Crystal Metamorphing into Something Dad-ish

When I was three or four years old, random friendly grown-ups started asking me what color this or that was, what my favorite food was, and what my daddy did for work.

“He’s a geophysicist!” I’d announce, and they’d look at my parents with something like awe, and make a comment about how smart I was to know a word like geophysicist.

I’ve always enjoyed a compliment, but if we’re being fair, I didn’t actually know the word. I could pronounce it, sure, and that’s not nothing for a pre-schooler, but I didn’t know what it meant. Flabbergasted I could use in a sentence, thanks to a Little Golden Book featuring poems about Sesame Street characters. Geophysicist, not so much.

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Left to right: Me, my oldest brother, Dad, and Katrina in 1992. Photo taken by my mother.

Continue reading “Crystal Metamorphing into Something Dad-ish”

Inhaling the Vanilla Forest – Or, The Arboretum at Flagstaff

Before we get to the Arboretum itself, here’s a fun fact I didn’t mention last weekdendrochronology, or the scientific study of tree rings, was first founded in Flagstaff, Arizona, at Lowell Observatory.

How, you ask, did such a skyward-focused establishment stumble upon something so terrestrial?

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Ponderosa pine cross-section on display at the Arboretum at Flagstaff. Notice the particularly thick bark layer. All photos courtesy of yours truly.

Continue reading “Inhaling the Vanilla Forest – Or, The Arboretum at Flagstaff”

Memento Mori V – Or, The Deer and the Turkey Vultures

CW: Animal death, decomposition, blood, death

The deer had been struck by a car a few hours before, as the sun warmed the early-dawn horizon. At least, I could only assume this was the case. I hadn’t seen the impact—wasn’t present for any last struggles or last breaths. All I had was the evidence as I came upon it: the fresh deer carcass, glossy-coated and gracefully arranged even in death, surrounded by seven or eight dark, stooped turkey vultures going about their grim business like so many Reapers.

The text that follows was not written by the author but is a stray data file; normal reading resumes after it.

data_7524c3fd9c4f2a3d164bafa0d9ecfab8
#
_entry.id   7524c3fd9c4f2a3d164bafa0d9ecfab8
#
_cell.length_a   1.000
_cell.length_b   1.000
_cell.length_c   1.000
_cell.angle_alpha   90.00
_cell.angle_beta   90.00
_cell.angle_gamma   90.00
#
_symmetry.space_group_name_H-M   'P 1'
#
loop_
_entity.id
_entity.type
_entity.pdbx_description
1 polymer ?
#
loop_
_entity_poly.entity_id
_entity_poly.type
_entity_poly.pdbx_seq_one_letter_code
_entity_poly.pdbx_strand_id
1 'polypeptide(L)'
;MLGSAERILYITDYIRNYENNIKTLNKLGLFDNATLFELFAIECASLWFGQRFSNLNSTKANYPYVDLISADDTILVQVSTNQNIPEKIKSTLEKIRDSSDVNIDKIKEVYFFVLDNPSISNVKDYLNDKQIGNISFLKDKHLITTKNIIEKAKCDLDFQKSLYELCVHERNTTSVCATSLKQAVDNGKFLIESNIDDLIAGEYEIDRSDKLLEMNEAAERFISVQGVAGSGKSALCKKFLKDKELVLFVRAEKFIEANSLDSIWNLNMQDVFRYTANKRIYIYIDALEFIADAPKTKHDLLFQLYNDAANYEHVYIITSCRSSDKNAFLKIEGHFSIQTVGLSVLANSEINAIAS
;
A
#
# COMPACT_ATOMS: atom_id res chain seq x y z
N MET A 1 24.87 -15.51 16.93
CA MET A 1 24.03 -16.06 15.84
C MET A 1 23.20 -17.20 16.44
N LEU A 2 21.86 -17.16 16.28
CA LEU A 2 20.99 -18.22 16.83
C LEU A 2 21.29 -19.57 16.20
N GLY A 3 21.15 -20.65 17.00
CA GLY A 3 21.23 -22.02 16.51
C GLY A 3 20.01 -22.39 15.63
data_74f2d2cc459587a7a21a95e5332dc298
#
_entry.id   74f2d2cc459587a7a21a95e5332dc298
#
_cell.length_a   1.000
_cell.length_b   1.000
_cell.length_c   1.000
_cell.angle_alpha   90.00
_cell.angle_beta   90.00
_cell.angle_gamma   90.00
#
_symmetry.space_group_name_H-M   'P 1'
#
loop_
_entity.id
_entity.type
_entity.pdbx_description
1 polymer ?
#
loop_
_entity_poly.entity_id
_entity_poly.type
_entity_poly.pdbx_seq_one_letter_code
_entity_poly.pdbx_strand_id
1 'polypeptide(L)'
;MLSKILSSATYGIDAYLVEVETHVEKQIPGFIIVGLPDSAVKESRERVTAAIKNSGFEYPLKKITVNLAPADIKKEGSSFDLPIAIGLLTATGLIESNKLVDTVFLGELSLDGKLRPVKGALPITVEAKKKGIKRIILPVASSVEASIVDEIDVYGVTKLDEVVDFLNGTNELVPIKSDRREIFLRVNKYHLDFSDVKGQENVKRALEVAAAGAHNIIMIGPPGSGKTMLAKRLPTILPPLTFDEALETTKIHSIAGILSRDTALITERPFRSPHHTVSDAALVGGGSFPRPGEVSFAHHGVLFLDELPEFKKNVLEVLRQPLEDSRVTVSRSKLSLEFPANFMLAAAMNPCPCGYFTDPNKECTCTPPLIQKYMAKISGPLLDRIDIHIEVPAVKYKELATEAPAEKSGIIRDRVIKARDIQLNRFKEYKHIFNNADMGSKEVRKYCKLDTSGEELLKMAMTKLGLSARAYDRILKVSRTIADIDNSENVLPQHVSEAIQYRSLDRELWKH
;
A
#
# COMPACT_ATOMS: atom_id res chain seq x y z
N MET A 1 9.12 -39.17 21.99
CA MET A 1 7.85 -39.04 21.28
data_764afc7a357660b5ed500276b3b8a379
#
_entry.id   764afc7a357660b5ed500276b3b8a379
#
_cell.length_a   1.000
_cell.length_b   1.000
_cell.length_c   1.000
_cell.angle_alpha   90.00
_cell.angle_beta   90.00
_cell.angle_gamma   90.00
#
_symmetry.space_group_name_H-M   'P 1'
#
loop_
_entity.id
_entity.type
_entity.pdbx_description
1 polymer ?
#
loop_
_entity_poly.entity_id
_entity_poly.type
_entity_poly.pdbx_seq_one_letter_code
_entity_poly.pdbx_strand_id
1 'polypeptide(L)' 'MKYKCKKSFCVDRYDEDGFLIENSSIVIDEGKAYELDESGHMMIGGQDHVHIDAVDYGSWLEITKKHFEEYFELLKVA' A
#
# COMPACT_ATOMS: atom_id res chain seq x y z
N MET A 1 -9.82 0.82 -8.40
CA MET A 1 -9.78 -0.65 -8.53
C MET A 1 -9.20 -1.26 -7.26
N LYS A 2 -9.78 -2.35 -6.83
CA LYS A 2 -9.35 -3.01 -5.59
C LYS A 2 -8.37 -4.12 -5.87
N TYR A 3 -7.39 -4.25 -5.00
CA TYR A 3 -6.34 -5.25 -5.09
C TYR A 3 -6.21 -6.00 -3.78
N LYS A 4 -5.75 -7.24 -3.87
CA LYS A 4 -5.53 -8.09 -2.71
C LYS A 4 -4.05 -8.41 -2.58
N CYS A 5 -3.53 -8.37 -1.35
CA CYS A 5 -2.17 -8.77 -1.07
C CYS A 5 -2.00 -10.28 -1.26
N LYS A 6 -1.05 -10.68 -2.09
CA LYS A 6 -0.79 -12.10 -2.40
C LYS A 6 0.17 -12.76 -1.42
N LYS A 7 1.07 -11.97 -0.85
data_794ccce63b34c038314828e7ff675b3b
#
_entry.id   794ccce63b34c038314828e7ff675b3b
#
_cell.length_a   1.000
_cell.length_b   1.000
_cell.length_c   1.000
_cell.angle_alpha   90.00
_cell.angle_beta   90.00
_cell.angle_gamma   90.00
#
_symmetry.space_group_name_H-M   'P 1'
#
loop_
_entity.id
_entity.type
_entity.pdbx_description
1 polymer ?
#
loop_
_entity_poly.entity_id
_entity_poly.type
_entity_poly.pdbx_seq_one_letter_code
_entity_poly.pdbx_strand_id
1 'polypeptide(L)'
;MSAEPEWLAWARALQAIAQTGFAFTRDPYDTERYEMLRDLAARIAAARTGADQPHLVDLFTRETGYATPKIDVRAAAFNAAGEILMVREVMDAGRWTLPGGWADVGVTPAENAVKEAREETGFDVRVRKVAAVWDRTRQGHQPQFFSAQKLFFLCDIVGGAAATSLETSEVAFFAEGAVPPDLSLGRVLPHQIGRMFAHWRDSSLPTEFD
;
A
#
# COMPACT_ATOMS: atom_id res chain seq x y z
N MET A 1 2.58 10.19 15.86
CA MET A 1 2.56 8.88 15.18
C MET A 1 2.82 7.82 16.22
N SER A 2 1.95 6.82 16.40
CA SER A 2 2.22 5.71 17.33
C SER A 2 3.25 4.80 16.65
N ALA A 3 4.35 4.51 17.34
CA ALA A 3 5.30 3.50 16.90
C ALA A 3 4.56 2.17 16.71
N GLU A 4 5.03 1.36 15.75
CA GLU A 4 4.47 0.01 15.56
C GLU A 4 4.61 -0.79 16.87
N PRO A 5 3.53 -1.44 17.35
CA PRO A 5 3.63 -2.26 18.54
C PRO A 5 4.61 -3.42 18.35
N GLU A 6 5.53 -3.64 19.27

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Close-up of a turkey vulture’s head and shoulders. Photo by Steve Harvey on Unsplash

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Harsh, and Brimming with Life

To begin by saying nature is changeable would be to state the obvious, but I hope my readers will indulge me. Obvious or not, the cycles of nature can’t help but fascinate. And nowhere have they seemed more pronounced to me than in the desert.

Early this March, a week and a half after Las Vegas’ historic snowfall, I and a group of extended family members went on one of my favorite hikes in Red Rock Canyon, just west of the city. Red Rock Canyon consists of a thirteen-mile scenic driving loop off of which twenty-six marked hiking trails can be reached. Each offers something new and special: archeological information, unique rock formations, conservancy initiatives. Continue reading “Harsh, and Brimming with Life”

Memento Mori II – Or, A Bone in the Streambed

When northern Utah’s spring comes and the accumulated mountain snow begins to melt, the canyon creeks swell and roar with clear churning water. Hikers beside them must shout to be heard. Tumbling rocks scuttle and scrape beneath the surging torrent. The frothing rumble of the deluge echoes against the red cliffs. Winter is swept away with a welcome violence, clawing at its last stone-shadowed hollows.

But on this February day in 2012, winter still ruled Rock Canyon. Continue reading “Memento Mori II – Or, A Bone in the Streambed”